The outcomes of such hearings also are not publicly available, making it hard for parents and the public to understand what precedents the department has set.

Depending on the district, restrictions may include requiring that experts be certified by the state education department in a specific specialty area, mandating that experts have liability insurance, and requiring the parents of every student in a class to sign off before an expert can visit the classroom.

In February, one parent complained that her child, who was struggling with speech and reading, wanted to consult an expert from Haskins Laboratories, which is affiliated with Yale University, but was told their staff wasn’t qualified. Another parent said his district limited class visits to one a year, so he had to decide between visiting his son’s classroom or having an outside expert visit.

On Wednesday, State Education Commissioner Dianna Wentzell made clear that the department had no intention of amending state regulations on the topic. Rather, she said, the task force would help clarify existing requirements to provide districts with guidance.

“Some of the things that parents and advocates were bringing to the board, clearly there was existing regulation and law that should have helped them to get what they need for their children,” she told the state board. “One of the big ‘ahas’ in the process is that we need more than just law and regulation. We need guidance, and we need things to be in language that practitioners and families can understand.”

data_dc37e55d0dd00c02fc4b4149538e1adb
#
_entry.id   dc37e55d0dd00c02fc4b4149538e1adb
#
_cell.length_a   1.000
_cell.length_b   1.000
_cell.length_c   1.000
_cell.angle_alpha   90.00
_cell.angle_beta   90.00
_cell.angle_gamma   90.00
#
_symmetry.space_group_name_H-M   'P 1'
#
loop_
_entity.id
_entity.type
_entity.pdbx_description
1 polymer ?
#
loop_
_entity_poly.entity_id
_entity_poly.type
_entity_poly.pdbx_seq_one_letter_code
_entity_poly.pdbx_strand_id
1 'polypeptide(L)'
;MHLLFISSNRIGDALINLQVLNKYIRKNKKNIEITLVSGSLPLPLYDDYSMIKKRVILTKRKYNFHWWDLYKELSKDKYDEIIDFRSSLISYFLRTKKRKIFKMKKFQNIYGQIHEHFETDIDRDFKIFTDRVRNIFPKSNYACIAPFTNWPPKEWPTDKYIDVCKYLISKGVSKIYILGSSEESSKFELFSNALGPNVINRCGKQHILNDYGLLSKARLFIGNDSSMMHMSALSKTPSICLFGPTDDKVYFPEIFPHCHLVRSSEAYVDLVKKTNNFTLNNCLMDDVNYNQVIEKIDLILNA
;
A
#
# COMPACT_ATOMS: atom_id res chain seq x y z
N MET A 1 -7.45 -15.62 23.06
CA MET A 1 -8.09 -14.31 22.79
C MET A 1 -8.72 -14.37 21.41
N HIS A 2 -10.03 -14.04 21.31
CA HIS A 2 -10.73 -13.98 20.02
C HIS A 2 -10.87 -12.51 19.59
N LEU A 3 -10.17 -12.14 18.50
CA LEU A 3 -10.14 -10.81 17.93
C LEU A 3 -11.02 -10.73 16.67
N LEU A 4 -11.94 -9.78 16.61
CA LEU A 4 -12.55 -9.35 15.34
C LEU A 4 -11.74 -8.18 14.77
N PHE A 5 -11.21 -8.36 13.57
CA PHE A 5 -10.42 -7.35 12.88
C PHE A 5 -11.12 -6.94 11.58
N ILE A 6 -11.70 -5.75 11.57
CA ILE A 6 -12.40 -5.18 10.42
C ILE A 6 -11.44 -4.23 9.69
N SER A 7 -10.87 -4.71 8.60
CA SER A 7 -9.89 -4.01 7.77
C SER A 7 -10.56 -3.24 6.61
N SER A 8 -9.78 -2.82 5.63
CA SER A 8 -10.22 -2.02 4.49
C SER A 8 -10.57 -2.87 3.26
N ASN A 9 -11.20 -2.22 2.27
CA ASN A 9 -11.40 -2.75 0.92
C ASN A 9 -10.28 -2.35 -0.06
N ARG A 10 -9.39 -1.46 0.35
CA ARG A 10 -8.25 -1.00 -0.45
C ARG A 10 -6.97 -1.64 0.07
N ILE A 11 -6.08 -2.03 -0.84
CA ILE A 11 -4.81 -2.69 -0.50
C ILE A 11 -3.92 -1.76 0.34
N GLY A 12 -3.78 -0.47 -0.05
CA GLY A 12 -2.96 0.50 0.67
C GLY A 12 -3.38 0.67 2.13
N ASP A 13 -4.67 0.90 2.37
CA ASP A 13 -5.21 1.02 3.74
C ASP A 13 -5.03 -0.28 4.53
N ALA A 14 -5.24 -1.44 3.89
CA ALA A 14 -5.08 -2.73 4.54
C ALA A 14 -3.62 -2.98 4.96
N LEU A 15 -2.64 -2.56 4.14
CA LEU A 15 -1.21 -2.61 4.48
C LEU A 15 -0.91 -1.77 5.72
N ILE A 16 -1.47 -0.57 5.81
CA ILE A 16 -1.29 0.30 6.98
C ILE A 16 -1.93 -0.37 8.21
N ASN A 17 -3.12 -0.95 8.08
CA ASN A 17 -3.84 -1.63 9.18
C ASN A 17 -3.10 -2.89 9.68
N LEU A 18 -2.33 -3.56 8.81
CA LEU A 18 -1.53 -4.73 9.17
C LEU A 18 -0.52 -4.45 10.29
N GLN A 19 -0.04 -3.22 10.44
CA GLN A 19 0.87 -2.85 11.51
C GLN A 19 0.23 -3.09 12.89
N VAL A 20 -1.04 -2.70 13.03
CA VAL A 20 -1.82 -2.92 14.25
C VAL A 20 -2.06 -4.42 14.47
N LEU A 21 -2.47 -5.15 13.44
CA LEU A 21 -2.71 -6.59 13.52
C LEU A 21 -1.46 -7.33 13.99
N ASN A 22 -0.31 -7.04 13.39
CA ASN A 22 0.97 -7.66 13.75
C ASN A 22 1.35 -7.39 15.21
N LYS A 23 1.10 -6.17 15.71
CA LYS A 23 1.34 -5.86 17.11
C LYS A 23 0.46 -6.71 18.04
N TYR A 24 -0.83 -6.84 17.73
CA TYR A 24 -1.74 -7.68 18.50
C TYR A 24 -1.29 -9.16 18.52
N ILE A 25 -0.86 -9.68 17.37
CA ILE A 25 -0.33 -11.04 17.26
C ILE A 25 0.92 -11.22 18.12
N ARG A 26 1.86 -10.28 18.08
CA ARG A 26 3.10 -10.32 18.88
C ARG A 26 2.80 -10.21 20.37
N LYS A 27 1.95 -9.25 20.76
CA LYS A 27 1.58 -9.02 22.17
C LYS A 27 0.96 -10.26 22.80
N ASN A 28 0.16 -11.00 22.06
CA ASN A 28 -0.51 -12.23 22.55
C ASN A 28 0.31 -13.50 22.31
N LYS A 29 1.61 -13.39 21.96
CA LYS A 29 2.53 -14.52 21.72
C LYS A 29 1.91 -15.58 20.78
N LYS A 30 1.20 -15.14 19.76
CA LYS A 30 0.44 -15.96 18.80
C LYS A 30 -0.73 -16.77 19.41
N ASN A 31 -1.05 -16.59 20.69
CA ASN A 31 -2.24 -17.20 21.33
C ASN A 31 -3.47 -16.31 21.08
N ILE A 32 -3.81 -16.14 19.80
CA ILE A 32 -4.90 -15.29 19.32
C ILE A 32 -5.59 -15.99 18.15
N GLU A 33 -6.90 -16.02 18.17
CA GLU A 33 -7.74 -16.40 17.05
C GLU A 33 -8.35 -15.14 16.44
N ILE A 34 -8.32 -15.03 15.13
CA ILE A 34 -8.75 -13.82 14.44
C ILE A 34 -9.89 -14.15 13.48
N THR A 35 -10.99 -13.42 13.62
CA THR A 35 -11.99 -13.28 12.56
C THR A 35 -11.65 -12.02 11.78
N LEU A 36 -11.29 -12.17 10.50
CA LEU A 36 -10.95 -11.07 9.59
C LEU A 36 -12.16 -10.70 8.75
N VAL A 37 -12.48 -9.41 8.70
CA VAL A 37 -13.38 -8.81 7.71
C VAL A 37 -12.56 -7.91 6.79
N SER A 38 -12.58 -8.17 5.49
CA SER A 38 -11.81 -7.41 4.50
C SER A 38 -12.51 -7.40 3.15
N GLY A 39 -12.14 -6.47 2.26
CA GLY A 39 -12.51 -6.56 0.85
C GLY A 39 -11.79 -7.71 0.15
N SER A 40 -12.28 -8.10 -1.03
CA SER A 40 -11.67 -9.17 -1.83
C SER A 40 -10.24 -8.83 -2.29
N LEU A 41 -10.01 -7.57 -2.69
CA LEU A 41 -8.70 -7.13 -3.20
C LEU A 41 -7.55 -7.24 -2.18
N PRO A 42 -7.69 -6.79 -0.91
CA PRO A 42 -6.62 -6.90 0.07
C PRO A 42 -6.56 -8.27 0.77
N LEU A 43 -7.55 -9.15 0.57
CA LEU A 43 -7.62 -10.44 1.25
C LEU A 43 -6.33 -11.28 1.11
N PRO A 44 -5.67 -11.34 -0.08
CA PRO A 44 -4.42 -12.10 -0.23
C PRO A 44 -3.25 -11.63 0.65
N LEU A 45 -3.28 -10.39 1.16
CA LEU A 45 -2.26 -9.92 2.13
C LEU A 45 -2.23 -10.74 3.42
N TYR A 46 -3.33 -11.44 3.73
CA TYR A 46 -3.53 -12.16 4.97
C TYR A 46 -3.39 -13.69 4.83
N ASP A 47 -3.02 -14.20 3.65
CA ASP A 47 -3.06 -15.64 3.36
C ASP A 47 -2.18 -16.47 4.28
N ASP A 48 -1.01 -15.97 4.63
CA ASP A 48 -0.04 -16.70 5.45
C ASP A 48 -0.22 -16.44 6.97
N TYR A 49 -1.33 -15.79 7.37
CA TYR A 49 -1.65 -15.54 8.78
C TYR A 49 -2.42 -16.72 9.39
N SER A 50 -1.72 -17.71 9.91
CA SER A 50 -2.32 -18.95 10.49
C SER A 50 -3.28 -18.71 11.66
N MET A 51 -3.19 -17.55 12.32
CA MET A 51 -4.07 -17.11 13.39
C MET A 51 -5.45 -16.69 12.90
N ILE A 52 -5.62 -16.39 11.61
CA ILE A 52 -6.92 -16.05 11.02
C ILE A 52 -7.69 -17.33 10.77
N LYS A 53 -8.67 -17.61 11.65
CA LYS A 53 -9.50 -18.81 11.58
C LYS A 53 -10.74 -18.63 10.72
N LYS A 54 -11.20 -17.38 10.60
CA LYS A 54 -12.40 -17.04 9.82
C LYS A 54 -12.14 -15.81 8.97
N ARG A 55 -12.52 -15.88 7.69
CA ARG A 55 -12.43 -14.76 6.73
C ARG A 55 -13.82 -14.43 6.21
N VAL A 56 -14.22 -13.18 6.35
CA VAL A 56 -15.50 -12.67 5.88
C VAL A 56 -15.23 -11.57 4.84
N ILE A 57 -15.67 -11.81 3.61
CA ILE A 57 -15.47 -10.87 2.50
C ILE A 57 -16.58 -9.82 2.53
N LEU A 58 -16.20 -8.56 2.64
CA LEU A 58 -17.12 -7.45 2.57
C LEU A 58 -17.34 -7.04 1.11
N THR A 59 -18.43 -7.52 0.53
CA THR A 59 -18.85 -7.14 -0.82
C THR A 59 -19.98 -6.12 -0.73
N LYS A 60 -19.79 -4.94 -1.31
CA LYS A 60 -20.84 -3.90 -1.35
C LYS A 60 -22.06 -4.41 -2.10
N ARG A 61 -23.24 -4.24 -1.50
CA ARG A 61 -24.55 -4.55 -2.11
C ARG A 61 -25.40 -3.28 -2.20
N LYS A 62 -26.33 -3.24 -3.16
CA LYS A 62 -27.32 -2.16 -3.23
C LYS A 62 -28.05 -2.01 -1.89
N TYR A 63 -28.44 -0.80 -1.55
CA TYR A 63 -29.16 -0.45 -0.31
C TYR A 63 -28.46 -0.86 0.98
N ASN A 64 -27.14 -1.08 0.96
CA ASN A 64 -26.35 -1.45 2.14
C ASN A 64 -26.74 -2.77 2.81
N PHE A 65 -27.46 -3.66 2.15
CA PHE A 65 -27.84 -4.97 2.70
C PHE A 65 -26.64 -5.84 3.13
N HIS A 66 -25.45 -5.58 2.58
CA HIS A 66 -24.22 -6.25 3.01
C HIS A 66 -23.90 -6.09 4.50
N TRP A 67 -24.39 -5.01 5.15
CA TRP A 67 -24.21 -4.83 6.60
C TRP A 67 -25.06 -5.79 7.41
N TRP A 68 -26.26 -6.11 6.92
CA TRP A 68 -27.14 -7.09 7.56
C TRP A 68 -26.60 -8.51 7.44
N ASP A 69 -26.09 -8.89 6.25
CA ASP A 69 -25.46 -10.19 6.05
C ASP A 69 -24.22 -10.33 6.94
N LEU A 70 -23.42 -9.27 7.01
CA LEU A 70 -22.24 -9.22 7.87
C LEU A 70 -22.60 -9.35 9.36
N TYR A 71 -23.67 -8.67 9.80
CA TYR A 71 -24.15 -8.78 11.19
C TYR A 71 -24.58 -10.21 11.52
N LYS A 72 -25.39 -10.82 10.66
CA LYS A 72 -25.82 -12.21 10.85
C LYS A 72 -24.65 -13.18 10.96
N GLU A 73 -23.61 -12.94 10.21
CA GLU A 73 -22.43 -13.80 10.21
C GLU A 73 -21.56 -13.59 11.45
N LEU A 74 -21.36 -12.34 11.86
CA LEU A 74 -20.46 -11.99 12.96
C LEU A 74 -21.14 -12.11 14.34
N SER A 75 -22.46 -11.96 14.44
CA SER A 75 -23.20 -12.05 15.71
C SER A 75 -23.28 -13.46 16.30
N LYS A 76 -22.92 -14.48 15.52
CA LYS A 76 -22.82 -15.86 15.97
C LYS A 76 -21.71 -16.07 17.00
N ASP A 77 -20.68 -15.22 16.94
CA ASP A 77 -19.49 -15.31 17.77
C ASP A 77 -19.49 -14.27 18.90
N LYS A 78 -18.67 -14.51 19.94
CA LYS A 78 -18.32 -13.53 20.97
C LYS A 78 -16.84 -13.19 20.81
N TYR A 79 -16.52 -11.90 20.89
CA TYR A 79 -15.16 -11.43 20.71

Guidance is great, said State Board Member Joseph J. Vrabely, but he asked if the department were prepared to act if districts don’t follow it.

“I think we will find a lot of people coming to the department saying I need help,” he said.

After the meeting, Feinstein said during an interview that informing districts of their rights won’t solve the problem entirely.

“The state needs to do something to enforce the rules,” the Mystic-based attorney said. “Parents shouldn’t have to hire me to get an independent evaluation.”

Jacqueline was CT Mirror’s Education and Housing Reporter, and an original member of the CT Mirror staff, joining shortly before our January 2010 launch. Her awards include the best-of-show Theodore A. Driscoll Investigative Award from the Connecticut Society of Professional Journalists in 2019 for reporting on inadequate inmate health care, first-place for investigative reporting from the New England Newspaper and Press Association in 2020 for reporting on housing segregation, and two first-place awards from the National Education Writers Association in 2012. She was selected for a prestigious, year-long Propublica Local Reporting Network grant in 2019, exploring a range of affordable and low-income housing issues. Before joining CT Mirror, Jacqueline was a reporter, online editor and website developer for The Washington Post Co.’s Maryland newspaper chains. Jacqueline received an undergraduate degree in journalism from Bowling Green State University and a master’s in public policy from Trinity College.